Of Gods and Men (Des hommes et des dieux)

Of Gods and Men

Brother Christian is none to happy that the liberalized Vatican guidelines don’t allow him to administer corporal punishment any longer.

(2010) True Life Drama (Sony Classics) Lambert Wilson, Michael Lonsdale, Olivier Rabourdin, Philippe Laudenbach, Jacques Herlin, Loic Pichon, Xavier Maly, Jean-Marie Frin, Abdelhafid Metalsi, Sabrina Ouazani, Abdallah Moundy, Olivier Perrier. Directed by Xavier Beauvois

 

Courage isn’t necessarily picking up a gun or a weapon. Sometimes it isn’t even uttering a cross word. Fighting for what you believe in takes a special type of courage, I’ll grant you but refusing to fight for it sometimes takes even more. Sometimes the greatest courage is to allow events to run their course.

In a small village in Algeria (not named in the movie but where the actual incident took place) in 1996, there was a remote Trappist Monastery made up of seven aging French monks. Although the village was completely Islamic, the monks live a serene pastoral life of raising their own crops and honey, praying and singing daily (the soundtrack is actually breathtaking with beautiful Gregorian chants), and dispensing medicine and clothing to the impoverished villages. They are not attempting to convert anyone to Catholicism, they simply do what they can to help and otherwise show their devotion to God through their simple lifestyle and their will to do good for those around them.

But the outside world isn’t necessarily a perfect place and Islamic fundamentalist violence has begun to show its ugly head. A group of Bulgarian construction workers are viciously attacked and murdered, their throats slit. Another woman is murdered for not wearing a veil. The violence is escalating throughout the country and the government is concerned for the well-being of the monks. They offer to relocate them somewhere that is at least temporarily safer.

However, Brother Christian (Wilson), the monk elected leader and spokesman of their little group, feels that their place is in the village where they can continue to do good work. The government offers them protection, volunteering to station military men at the monastery but Brother Christian believes this would be inappropriate. Despite the growing danger, he wants to stay. Not all the monks are on board with this idea, however.

Despite the fact that the monks live in harmony with the villagers and offer care free of charge, despite the high regard in which their neighbors hold them, the inevitable happens and terrorists begin to turn their keen eyes on the monastery. It soon becomes obvious that the monks are in mortal danger, with each one reacting in his own way to the prospect of their own deaths staring them in the face. The monastery’s doctor, the 70-something Brother Luc (Lonsdale) is sanguine but others are less so.

This was France’s official entry into the 2011 Foreign Language Film Oscar sweepstakes and it’s easy to see why. Not only is this beautifully filmed – the composition of the various scenes is as close to paintings as film gets – but it is beautifully acted as well. Lonsdale in particular will grab your attention; he is at turns cantankerous and serene. Wilson, best known as the flamboyant Merovingian in the Matrix trilogy, is a quiet leader who persuades rather than commands. His relationship with the village elders is based on trust and respect, and he knows the Koran as well if not better than the terrorists who quote it.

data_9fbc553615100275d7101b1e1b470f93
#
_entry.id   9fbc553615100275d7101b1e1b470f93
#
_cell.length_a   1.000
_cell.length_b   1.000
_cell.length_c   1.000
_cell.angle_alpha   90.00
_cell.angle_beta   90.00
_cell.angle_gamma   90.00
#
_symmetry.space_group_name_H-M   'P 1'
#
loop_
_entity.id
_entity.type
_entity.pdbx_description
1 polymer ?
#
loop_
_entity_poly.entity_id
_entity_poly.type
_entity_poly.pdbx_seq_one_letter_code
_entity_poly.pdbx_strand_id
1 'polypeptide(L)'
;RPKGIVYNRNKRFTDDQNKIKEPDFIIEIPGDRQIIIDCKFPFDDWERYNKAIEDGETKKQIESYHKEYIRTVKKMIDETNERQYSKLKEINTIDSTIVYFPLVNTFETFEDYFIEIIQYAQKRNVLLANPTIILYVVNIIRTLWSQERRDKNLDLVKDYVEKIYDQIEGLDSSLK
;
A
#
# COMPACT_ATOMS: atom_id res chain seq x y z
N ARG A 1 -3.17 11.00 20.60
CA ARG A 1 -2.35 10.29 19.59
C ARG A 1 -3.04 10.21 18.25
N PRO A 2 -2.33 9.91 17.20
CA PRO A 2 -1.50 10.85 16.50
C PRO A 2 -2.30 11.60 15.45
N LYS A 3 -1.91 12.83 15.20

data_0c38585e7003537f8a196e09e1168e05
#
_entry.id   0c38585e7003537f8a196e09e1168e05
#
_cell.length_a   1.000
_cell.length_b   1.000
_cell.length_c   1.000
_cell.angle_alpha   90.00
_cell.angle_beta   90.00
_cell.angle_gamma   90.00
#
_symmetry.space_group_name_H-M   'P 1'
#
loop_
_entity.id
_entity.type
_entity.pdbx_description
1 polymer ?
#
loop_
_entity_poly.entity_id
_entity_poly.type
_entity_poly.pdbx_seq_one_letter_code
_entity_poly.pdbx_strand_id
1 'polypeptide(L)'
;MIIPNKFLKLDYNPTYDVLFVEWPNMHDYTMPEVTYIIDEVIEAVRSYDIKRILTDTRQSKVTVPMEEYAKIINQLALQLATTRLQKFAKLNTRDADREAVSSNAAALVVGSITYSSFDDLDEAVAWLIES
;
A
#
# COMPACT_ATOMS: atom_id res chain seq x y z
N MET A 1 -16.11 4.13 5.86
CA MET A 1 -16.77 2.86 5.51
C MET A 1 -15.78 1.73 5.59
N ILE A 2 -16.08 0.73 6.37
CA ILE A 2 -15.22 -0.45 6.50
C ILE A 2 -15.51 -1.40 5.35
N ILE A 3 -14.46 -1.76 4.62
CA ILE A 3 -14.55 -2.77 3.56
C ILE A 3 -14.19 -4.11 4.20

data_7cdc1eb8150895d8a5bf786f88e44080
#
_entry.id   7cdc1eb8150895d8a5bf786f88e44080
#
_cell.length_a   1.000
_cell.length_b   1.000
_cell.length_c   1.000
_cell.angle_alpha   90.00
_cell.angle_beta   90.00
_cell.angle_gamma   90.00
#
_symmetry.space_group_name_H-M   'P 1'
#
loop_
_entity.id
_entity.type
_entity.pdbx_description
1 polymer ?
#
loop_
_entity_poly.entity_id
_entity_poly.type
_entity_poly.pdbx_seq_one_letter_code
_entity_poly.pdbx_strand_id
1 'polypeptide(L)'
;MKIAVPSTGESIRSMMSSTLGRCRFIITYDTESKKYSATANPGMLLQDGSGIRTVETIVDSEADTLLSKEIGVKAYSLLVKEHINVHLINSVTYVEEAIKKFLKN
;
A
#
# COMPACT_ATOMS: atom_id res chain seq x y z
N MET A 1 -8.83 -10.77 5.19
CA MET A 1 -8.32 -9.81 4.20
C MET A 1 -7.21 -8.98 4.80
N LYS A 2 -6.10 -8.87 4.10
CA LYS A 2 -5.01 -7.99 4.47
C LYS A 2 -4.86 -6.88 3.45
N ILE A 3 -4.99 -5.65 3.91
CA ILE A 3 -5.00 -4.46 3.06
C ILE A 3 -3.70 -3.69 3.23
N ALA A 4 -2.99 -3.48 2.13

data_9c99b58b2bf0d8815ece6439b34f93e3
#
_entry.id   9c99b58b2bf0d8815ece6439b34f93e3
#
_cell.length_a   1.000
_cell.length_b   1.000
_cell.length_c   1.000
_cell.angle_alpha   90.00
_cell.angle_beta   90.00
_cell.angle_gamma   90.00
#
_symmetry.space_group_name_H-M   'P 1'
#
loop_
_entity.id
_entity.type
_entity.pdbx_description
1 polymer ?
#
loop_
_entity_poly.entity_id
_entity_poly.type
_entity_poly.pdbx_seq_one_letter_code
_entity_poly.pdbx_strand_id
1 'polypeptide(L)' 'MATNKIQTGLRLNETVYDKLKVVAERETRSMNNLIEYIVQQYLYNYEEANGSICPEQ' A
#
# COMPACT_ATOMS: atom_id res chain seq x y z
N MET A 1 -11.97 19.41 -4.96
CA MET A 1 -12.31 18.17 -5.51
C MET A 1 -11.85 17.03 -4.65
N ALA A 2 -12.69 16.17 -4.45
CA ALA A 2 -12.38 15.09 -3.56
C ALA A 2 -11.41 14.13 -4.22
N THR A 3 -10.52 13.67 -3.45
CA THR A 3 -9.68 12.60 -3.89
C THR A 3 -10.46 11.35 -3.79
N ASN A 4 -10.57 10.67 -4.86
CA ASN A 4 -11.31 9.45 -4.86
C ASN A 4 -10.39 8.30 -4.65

But this is not about terrorism or even death. It’s about belief and faith, and how powerful those things can be even in the face of pain and death. This is a movie that invites quiet contemplation. Much of the first part of the film depicts the daily life of the monks; it makes the second half so much more powerful because of it. American audiences might have trouble sitting through the first part but I found it to be very evocative. Who wouldn’t love a lifestyle so simple and so fulfilling?

This is a depiction of humanity both at its worst and at its best. You may recoil at the inhumanity and cruelty of men, but you will be uplifted by the courage and nobility of men as well. Catholics have taken their fair share of shots lately. This is a fictionalized version of these events but nevertheless I must confess that this movie made me prouder to be Catholic than I have been in a very long time.

WHY RENT THIS: Heartbreaking and soul-stirring. Marvelous performances all around but particularly by Lonsdale and Wilson.

WHY RENT SOMETHING ELSE: Very understated.

FAMILY VALUES: There are some disturbing images including one scene of devastating violence and also  bit of bad language.

TRIVIAL PURSUIT: Won three Cesars (the French equivalent of the Oscars) in 2011, including Best Picture and Best Supporting Actor for Lonsdale.

NOTABLE HOME VIDEO EXTRAS: There is a featurette in which the actual monastery where these events took place is visited, and also another one in which author John W. Kiser, who wrote a book on the events, discusses the real Tibehirine monks at Merrimack College with Augustine academics.

BOX OFFICE PERFORMANCE: $42.2M on an unreported production budget; this was undoubtedly a big hit.

COMPARISON SHOPPING: Where Do We Go Now?

FINAL RATING: 8/10

NEXT: I’m Still Here

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